WASHINGTON — Fans of cigars, rum, Caribbean travel and more than a few Major League Baseball managers celebrated at the White House announcement of plans to normalize relations with Cuba after nearly 55 years of embargo. But the manufacturing sector, including the plastics industry, isn't toasting with authentic Havana Club just yet.
There are still plenty of obstacles for anyone hoping to do business with or in Cuba.
The White House announcement came as a surprise, even for those keeping a close eye on U.S. foreign policy.
“No one that I know of had been brewing up a Cuban market entry plan and now it's just a matter of dusting it off,” said Michael Taylor, senior director for international affairs and trade at the Society of the Plastics Industry Inc. in Washington.
“It's just way too early to get too excited,” he said. “The buying power of the average Cuban, we have no feel for it. It's probably not a huge market.”
Any segment of the plastics industry will have to start from scratch, making a business case for a move into a market about which very little is known to any U.S. businesses. Materials suppliers are unlikely to go in and try to put in capacity, Taylor said, though the lure of a new market may draw in processors, if a business case can be made — and if Congress allows it.
“The embargo that's been imposed for decades is now codified in legislation,” President Obama said in his Dec. 17 address. “As these changes unfold, I look forward to engaging Congress in an honest and serious debate about lifting the embargo.”
The 1996 law known as the Helms-Burton Act, and five other existing laws, severely restrict any U.S. commerce with Cuba that is not related to humanitarian relief. There is also still ample animosity on Capitol Hill toward President Raúl Castro and his brother, Cuban revolutionary and longtime leader Fidel Castro, particularly among Cuban-Americans in the Republican party, which will control both chambers of Congress in 2015.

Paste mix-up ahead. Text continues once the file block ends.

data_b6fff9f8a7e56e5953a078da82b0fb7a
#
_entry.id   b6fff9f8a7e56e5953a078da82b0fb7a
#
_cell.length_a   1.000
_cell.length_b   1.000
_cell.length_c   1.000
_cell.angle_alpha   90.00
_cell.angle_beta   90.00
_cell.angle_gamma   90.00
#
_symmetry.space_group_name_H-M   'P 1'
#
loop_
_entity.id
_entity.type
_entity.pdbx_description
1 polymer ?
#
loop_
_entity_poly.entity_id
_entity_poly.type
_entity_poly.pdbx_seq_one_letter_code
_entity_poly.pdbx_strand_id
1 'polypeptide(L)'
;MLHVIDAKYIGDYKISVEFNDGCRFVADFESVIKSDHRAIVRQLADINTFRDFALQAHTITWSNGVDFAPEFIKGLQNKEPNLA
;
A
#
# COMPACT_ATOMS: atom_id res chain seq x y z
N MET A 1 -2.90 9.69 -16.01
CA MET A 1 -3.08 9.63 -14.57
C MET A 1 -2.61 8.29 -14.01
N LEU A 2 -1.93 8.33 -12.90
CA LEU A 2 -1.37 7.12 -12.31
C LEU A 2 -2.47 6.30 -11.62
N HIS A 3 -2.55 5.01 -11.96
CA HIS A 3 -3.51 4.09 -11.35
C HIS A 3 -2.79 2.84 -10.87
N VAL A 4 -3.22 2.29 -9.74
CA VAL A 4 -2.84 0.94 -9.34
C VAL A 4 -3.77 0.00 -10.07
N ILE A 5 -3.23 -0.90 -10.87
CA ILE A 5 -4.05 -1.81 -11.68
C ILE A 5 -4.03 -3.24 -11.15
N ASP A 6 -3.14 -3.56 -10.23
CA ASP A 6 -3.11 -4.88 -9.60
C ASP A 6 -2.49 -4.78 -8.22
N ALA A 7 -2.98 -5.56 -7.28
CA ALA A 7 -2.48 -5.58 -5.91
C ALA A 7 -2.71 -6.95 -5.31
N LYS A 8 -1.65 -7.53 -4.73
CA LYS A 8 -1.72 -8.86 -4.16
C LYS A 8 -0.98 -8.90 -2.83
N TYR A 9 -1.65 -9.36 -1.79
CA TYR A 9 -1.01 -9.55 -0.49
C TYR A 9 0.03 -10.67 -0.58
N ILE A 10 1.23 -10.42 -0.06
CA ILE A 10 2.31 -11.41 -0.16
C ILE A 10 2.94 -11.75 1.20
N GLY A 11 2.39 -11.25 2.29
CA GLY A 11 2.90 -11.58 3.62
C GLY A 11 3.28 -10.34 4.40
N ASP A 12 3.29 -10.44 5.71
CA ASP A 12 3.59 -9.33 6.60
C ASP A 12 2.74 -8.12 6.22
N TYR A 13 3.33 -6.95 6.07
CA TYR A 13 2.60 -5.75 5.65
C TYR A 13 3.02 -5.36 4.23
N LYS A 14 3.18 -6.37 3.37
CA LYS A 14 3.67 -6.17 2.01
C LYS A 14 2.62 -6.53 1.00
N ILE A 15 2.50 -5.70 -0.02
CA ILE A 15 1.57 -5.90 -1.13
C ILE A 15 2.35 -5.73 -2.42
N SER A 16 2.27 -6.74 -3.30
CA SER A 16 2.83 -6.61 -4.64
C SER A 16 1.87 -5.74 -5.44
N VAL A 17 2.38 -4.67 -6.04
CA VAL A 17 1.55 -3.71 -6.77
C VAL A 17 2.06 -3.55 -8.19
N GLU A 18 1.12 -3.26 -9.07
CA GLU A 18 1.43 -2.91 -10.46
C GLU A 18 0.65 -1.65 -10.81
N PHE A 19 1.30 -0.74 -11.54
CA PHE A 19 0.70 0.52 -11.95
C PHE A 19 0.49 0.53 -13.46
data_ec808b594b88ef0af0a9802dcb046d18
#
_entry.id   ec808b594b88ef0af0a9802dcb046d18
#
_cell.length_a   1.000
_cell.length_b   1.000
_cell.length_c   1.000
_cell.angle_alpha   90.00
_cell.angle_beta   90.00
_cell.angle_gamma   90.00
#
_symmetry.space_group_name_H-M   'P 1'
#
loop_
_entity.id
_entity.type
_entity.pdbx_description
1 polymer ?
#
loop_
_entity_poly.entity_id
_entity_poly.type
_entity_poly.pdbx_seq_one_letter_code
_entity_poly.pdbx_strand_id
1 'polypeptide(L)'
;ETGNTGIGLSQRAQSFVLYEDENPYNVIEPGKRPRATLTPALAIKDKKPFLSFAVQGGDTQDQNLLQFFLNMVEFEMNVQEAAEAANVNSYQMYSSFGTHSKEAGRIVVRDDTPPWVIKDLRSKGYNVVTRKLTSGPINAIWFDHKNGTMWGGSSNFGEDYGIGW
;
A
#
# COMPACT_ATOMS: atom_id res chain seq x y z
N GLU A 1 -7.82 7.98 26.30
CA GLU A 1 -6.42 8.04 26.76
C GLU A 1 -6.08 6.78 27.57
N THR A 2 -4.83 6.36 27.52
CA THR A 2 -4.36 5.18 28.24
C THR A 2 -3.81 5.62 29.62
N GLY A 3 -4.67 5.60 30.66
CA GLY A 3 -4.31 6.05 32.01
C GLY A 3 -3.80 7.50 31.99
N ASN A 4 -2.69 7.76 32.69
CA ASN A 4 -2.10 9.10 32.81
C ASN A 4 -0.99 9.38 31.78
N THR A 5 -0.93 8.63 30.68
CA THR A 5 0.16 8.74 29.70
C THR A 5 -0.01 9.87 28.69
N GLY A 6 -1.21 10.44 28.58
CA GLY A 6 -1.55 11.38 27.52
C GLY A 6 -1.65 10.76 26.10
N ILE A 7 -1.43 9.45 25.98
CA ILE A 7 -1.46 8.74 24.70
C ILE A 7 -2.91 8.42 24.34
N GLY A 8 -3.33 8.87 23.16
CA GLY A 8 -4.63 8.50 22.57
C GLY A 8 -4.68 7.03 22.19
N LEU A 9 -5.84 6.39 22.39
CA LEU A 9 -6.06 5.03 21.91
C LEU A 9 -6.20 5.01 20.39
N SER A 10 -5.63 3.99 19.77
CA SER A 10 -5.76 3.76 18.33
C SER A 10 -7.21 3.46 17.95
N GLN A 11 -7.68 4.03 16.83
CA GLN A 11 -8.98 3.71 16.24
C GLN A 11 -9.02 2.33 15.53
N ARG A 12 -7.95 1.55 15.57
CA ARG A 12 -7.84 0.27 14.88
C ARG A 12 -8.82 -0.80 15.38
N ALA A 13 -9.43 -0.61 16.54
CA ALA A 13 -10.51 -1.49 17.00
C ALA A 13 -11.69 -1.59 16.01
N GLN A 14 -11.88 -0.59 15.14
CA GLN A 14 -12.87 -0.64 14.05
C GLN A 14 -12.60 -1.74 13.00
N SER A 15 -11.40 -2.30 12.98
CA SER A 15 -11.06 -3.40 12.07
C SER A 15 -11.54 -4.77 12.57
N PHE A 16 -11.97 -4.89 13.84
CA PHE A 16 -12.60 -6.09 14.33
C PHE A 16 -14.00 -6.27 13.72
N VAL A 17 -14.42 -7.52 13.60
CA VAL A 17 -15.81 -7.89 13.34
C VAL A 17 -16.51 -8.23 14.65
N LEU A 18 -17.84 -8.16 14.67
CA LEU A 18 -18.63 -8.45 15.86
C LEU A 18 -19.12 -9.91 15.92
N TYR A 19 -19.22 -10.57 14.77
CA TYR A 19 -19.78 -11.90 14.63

And just because the United States has not done business with Cuba in more than five decades does not mean the rest of the world has been shut out of the Castro regime. Cuba has been a member of the World Trade Organization since 1995. Cuba does have its own plastics industry, though little is known of it in the U.S. market.
In January 2014, Brazil's Groupo Odebrecht signed on to build a plastics conversion plant in the Mariel Special Development Zone, where the global infrastructure and construction giant is already building a $957 million container port.
And last April, the Cuban government said it was moving forward on a $1.4 billion natural gas regasification project and a $1.2 billion urea and ammonia plant with help from Petrolos de Venezuela SA (PDVSA). Though no construction timeline is available, the anticipated 400,000 metric tons per year of urea and 370,000 metric tons per year of ammonia to be produced are meant to benefit Cuba's plastics, agriculture and chemical industries, according to a PDVSA release at the time, with the Venezuelan company exporting the excess to other Caribbean and Central American countries.
Perhaps the biggest area where improvement in U.S.-Cuba relations could help and influence plastics is the island nation's recycling industry. While governments like Cuba's are not known for being particularly green, tourism is already a large government-controlled business there. Helping keep beaches and waterways plastic-free with recycling and clean-up programs could be a way to build goodwill and ties between U.S. and Cuban industries and trade groups, and even individuals.
“If the society opens up more, it might become a consideration,” SPI's Taylor said. “We'd love to have Cuba sign on to Operation Clean Sweep.”